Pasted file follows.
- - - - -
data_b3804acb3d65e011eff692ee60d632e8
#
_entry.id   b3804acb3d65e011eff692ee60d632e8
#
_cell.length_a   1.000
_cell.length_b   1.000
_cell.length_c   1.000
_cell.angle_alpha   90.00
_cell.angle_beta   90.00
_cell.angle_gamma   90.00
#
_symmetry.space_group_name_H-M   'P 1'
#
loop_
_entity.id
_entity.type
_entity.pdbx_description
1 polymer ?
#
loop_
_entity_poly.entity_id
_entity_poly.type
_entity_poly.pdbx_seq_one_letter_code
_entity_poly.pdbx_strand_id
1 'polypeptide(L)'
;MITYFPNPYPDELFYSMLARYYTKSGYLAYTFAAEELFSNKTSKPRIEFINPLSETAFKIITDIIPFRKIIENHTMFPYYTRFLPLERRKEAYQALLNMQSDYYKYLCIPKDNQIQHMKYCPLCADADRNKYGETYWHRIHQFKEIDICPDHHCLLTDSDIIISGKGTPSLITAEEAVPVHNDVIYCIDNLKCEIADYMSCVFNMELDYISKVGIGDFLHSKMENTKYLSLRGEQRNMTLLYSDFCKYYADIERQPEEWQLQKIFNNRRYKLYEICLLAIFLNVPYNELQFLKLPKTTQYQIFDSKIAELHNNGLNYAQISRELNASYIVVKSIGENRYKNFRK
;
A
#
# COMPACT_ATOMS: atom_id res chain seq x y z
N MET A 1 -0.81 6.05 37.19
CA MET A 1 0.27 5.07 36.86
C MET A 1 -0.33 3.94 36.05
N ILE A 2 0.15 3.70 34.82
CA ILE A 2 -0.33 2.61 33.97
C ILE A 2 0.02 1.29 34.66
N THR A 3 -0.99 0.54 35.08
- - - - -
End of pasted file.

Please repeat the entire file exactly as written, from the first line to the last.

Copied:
data_b3804acb3d65e011eff692ee60d632e8
#
_entry.id   b3804acb3d65e011eff692ee60d632e8
#
_cell.length_a   1.000
_cell.length_b   1.000
_cell.length_c   1.000
_cell.angle_alpha   90.00
_cell.angle_beta   90.00
_cell.angle_gamma   90.00
#
_symmetry.space_group_name_H-M   'P 1'
#
loop_
_entity.id
_entity.type
_entity.pdbx_description
1 polymer ?
#
loop_
_entity_poly.entity_id
_entity_poly.type
_entity_poly.pdbx_seq_one_letter_code
_entity_poly.pdbx_strand_id
1 'polypeptide(L)'
;MITYFPNPYPDELFYSMLARYYTKSGYLAYTFAAEELFSNKTSKPRIEFINPLSETAFKIITDIIPFRKIIENHTMFPYYTRFLPLERRKEAYQALLNMQSDYYKYLCIPKDNQIQHMKYCPLCADADRNKYGETYWHRIHQFKEIDICPDHHCLLTDSDIIISGKGTPSLITAEEAVPVHNDVIYCIDNLKCEIADYMSCVFNMELDYISKVGIGDFLHSKMENTKYLSLRGEQRNMTLLYSDFCKYYADIERQPEEWQLQKIFNNRRYKLYEICLLAIFLNVPYNELQFLKLPKTTQYQIFDSKIAELHNNGLNYAQISRELNASYIVVKSIGENRYKNFRK
;
A
#
# COMPACT_ATOMS: atom_id res chain seq x y z
N MET A 1 -0.81 6.05 37.19
CA MET A 1 0.27 5.07 36.86
C MET A 1 -0.33 3.94 36.05
N ILE A 2 0.15 3.70 34.82
CA ILE A 2 -0.33 2.61 33.97
C ILE A 2 0.02 1.29 34.66
N THR A 3 -0.99 0.54 35.08